Our town: Flowery Branch Library brings dead to life for geneology buffs


Basic Building Blocks of Genealogy

10 a.m. Wednesday/5-8/at Hall County Library Spout Springs branch

6488 Spout Springs Rd., Flowery Branch

Free admission

www.hallcountylibrary.org; 770-532-3311, ext. 116.

It could be the theme of a new Ben Stiller movie: After two versions of “Night in the Museum,” how about “Night in the Library?” The location and extras are already in place at the Hall County Library’s Gainesville branch, where locals and visitors can be locked in until the witching hour for a less-than-spooky night of ancestor hunting.

Every time a Friday the 13th rolls around, genealogy and local history librarian RondaSanders hosts an after-hours library lock-in for family historians who want to sift through the library’s collection of records from Georgia and the southeast. Dubbed “Sitting up with the Dead,” the event usually draws around 30 who come not just from around Hall County, but as far away as Florida and Alabama. The event has been a regular feature at the library for about six years, and the last one was held April 12 - as close to the 13th as Sanders could get.

“Theoretically, we do it when a Friday the 13th rolls around, but this year we just went ahead and created our own,” said Sanders, who jests that her job puts her in charge of the “dead and moldy” in Gainesville.

At last month’s gathering, 26 people from the metro area paid $12 to have exclusive access to the library’s archives. At 5 p.m., the doors were locked to the public. Dinner was brought in from a local deli, and Sanders and a team of reference librarians and volunteers spent the next several hours making suggestions and pointing researchers in the right direction.

“We had a very self-sufficient crowd; once we got them into the right counties’ or states’ databases, they went to town,” said Sanders. “Several people found relatives they had not been able to find anything on. One lady even found relatives in Canada. The evening is also a chance for the people to talk about the families they’ll be researching. They can compare notes and strategies. It’s a great way for people to network.”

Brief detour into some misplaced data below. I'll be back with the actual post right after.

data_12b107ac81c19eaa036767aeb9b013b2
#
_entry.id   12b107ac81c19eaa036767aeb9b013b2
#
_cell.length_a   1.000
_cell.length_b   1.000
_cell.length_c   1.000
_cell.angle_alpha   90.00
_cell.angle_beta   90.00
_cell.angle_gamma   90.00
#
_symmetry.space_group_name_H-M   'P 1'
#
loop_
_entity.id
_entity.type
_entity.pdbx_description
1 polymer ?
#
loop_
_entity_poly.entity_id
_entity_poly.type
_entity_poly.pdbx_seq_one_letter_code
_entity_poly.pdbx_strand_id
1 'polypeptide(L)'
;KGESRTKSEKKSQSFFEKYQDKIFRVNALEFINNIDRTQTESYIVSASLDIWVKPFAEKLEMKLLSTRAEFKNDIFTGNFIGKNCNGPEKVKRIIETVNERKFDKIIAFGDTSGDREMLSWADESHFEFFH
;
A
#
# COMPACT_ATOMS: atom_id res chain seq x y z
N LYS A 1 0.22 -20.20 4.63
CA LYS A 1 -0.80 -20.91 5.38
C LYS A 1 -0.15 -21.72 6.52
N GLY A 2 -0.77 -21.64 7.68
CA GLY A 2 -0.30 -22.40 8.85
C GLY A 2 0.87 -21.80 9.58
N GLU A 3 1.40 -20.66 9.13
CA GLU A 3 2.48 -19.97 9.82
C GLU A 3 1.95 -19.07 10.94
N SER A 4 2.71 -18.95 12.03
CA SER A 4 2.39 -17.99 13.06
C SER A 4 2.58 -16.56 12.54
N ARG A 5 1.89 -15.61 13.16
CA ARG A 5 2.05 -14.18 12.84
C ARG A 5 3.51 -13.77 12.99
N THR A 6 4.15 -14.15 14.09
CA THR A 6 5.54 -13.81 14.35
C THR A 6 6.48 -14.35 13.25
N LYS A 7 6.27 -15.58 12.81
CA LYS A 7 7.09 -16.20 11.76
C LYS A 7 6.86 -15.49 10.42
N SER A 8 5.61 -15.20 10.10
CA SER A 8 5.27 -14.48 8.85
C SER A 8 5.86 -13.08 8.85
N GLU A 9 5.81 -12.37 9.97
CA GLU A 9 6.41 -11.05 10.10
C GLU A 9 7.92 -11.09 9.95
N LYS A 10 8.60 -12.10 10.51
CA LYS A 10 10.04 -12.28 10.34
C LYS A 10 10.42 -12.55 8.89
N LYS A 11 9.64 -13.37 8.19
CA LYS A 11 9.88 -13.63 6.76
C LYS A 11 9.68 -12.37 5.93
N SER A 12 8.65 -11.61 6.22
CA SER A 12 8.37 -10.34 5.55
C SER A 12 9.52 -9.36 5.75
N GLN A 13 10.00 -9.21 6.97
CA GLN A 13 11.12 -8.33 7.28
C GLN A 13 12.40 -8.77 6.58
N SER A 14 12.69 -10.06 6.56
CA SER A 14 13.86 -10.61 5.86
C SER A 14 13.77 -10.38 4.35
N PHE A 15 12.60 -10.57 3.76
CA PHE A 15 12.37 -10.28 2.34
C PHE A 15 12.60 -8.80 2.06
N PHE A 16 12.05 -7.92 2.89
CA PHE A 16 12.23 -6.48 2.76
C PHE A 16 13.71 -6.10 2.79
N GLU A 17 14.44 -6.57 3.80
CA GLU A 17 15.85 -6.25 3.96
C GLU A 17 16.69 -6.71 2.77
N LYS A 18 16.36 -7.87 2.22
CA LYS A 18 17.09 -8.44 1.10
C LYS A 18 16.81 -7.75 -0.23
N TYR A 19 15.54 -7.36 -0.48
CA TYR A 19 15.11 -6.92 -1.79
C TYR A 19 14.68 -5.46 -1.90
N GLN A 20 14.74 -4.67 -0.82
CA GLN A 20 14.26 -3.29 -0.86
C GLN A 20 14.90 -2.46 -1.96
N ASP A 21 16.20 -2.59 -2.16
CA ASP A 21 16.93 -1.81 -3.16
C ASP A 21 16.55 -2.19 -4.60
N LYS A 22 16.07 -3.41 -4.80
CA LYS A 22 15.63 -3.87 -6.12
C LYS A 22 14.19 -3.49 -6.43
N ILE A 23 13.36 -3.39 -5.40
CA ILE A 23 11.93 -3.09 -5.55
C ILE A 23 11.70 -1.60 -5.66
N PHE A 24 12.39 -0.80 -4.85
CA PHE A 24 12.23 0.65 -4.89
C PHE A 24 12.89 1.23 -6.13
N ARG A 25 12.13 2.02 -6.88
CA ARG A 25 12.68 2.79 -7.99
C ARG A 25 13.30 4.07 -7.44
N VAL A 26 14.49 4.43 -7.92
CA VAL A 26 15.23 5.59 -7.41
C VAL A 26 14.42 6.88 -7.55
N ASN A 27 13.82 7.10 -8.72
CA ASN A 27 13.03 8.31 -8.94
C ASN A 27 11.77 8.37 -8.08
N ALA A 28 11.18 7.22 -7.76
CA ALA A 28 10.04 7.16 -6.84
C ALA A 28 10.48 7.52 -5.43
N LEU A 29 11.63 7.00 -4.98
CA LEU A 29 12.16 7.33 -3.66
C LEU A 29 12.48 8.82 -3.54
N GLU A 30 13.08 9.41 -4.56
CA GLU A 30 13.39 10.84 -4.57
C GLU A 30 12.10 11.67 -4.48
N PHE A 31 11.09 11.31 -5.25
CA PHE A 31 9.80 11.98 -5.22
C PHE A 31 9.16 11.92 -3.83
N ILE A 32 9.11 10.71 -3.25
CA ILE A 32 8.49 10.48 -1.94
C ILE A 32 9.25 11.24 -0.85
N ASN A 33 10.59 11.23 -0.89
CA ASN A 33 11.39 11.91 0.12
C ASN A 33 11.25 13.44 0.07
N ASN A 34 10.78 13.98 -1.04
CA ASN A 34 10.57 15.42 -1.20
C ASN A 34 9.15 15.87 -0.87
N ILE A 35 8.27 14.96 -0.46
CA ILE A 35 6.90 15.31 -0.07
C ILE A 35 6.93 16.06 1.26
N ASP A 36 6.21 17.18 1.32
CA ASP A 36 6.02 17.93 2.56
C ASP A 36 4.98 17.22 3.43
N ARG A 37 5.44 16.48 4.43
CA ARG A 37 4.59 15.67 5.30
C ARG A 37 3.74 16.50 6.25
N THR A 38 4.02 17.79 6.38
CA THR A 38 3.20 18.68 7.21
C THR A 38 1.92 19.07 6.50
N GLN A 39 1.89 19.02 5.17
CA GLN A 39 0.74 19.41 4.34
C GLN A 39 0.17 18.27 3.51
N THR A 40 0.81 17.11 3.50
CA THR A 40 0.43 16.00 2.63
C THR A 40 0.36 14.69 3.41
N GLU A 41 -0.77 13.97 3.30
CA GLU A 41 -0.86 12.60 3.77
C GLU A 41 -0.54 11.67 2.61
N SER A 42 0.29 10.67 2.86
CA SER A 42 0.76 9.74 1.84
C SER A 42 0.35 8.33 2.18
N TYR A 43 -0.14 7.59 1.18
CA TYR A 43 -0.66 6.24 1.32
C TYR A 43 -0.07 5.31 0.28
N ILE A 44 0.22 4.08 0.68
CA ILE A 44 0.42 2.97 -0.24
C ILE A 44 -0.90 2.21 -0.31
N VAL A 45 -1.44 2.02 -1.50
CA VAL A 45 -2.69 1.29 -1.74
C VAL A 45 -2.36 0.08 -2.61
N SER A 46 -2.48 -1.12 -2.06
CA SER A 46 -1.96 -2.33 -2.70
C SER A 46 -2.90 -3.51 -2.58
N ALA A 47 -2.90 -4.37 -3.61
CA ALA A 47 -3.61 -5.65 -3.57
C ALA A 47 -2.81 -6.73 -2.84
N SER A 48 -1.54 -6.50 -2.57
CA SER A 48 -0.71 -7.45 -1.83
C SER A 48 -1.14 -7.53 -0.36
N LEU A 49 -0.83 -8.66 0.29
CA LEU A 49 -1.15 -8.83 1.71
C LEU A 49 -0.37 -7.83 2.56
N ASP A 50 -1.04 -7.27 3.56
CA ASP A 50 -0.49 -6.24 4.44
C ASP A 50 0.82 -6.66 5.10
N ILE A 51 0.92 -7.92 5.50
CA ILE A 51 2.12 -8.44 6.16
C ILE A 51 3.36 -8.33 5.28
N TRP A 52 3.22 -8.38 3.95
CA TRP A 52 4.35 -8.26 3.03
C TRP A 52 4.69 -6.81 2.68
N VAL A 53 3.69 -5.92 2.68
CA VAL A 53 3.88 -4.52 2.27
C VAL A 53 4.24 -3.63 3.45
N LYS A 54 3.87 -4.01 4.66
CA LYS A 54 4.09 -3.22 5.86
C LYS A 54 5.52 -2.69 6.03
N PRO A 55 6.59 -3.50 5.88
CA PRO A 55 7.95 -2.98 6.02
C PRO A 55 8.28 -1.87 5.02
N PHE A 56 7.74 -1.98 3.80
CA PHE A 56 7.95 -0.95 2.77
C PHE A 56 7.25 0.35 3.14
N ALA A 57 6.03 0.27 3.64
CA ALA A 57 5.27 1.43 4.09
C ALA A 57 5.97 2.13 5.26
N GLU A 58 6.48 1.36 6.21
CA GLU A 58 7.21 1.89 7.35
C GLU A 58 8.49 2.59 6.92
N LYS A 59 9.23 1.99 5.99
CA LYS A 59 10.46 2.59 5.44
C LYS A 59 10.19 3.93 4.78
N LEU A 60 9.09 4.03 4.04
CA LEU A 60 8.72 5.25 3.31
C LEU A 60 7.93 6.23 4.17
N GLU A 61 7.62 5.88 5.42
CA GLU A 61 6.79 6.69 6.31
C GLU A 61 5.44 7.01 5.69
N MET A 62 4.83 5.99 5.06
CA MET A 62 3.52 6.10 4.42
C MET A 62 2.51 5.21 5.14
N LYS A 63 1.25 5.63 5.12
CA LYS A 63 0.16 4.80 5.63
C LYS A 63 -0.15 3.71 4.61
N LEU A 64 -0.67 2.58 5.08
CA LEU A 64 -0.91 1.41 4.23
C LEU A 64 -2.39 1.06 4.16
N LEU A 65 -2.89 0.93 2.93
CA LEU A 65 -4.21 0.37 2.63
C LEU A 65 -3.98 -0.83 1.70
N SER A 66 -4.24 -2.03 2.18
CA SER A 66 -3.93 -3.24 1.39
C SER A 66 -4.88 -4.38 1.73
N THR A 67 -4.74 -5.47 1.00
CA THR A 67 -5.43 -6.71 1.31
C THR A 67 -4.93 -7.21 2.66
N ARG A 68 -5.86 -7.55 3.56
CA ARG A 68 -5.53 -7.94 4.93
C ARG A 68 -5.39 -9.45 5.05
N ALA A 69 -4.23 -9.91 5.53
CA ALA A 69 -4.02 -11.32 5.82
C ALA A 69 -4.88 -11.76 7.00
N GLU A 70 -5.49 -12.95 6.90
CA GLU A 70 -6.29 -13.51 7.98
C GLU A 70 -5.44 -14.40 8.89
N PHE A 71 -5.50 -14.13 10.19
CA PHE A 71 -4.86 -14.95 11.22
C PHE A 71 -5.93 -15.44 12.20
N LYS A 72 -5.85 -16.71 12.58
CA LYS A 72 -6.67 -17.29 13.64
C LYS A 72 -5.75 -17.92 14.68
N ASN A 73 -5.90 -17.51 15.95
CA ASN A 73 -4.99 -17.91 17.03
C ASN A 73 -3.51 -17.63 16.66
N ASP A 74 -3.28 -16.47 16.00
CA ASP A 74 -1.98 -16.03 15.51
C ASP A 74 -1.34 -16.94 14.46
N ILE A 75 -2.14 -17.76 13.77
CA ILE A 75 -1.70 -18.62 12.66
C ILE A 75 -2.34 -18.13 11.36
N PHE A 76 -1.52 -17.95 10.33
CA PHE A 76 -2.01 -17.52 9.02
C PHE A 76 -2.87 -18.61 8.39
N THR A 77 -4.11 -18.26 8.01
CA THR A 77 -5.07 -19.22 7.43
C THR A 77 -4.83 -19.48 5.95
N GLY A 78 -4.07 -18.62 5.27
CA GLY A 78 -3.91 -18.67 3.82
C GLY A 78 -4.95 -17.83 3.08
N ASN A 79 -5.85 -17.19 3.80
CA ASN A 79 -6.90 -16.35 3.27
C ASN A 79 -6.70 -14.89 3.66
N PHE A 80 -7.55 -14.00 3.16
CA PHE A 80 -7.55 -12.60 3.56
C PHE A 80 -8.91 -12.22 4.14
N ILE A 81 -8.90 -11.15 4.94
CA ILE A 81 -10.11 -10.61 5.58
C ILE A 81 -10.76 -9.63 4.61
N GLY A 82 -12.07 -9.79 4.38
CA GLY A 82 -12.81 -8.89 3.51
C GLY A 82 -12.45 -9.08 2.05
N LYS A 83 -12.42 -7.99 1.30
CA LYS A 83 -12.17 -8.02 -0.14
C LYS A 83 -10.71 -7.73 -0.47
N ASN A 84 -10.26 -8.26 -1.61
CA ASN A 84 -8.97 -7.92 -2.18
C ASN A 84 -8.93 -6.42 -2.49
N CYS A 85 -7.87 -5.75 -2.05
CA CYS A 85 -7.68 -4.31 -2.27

Though the lock-ins are geared toward more seasoned researchers, the library also hosts information sessions to get those interest in genealogy started on their search. On Wednesday, a free introductory workshop will cover the fundamentals of finding a family tree. After learning the basics, participants will be ready for the next lock-in, scheduled for Sept. 13.

“We start with the absolute beginning,” said Sanders, “from how to talk to your relatives to how to dig through the attic and basement for boxes and trunks that might have old photographs, birth certificates or baby books. Family Bibles are huge treasure troves, too. We’ll explain how to make a road map that makes it simple to find relatives. And we’ll cover the basics of how to find birth and marriage certificates and other documents. All people need to bring is a notebook, pencil and curiosity.”

Each Saturday, we shine a spotlight on a local neighborhood, city or community. To suggest a place for us to visit, e-mail H.M. Cauley at hm_cauley@yahoo.com or call 404-514-6162.